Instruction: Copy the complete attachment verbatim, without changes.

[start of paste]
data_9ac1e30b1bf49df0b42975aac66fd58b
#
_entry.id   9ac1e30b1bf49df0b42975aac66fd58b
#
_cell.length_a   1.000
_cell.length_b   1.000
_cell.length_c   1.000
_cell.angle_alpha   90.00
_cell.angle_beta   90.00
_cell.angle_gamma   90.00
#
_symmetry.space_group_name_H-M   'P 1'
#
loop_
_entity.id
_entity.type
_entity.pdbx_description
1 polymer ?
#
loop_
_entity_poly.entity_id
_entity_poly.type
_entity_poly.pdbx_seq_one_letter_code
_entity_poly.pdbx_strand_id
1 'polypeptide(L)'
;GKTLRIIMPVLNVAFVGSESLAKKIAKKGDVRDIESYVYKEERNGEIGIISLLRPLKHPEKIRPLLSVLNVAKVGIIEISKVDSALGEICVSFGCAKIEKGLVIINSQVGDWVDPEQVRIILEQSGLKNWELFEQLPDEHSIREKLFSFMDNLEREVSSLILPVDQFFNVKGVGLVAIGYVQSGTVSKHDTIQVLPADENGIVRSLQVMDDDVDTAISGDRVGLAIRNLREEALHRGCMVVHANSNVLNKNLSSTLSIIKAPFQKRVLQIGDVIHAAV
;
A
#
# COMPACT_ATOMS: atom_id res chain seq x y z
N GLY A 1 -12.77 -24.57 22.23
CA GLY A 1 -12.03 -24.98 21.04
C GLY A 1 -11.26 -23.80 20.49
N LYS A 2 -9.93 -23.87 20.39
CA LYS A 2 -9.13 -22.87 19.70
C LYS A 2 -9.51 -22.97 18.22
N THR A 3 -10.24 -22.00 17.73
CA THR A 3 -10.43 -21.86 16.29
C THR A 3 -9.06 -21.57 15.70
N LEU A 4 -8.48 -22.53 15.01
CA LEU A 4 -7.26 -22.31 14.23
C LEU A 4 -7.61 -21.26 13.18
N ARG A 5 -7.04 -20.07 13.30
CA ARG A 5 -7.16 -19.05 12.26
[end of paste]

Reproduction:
data_9ac1e30b1bf49df0b42975aac66fd58b
#
_entry.id   9ac1e30b1bf49df0b42975aac66fd58b
#
_cell.length_a   1.000
_cell.length_b   1.000
_cell.length_c   1.000
_cell.angle_alpha   90.00
_cell.angle_beta   90.00
_cell.angle_gamma   90.00
#
_symmetry.space_group_name_H-M   'P 1'
#
loop_
_entity.id
_entity.type
_entity.pdbx_description
1 polymer ?
#
loop_
_entity_poly.entity_id
_entity_poly.type
_entity_poly.pdbx_seq_one_letter_code
_entity_poly.pdbx_strand_id
1 'polypeptide(L)'
;GKTLRIIMPVLNVAFVGSESLAKKIAKKGDVRDIESYVYKEERNGEIGIISLLRPLKHPEKIRPLLSVLNVAKVGIIEISKVDSALGEICVSFGCAKIEKGLVIINSQVGDWVDPEQVRIILEQSGLKNWELFEQLPDEHSIREKLFSFMDNLEREVSSLILPVDQFFNVKGVGLVAIGYVQSGTVSKHDTIQVLPADENGIVRSLQVMDDDVDTAISGDRVGLAIRNLREEALHRGCMVVHANSNVLNKNLSSTLSIIKAPFQKRVLQIGDVIHAAV
;
A
#
# COMPACT_ATOMS: atom_id res chain seq x y z
N GLY A 1 -12.77 -24.57 22.23
CA GLY A 1 -12.03 -24.98 21.04
C GLY A 1 -11.26 -23.80 20.49
N LYS A 2 -9.93 -23.87 20.39
CA LYS A 2 -9.13 -22.87 19.70
C LYS A 2 -9.51 -22.97 18.22
N THR A 3 -10.24 -22.00 17.73
CA THR A 3 -10.43 -21.86 16.29
C THR A 3 -9.06 -21.57 15.70
N LEU A 4 -8.48 -22.53 15.01
CA LEU A 4 -7.26 -22.31 14.23
C LEU A 4 -7.61 -21.26 13.18
N ARG A 5 -7.04 -20.07 13.30
CA ARG A 5 -7.16 -19.05 12.26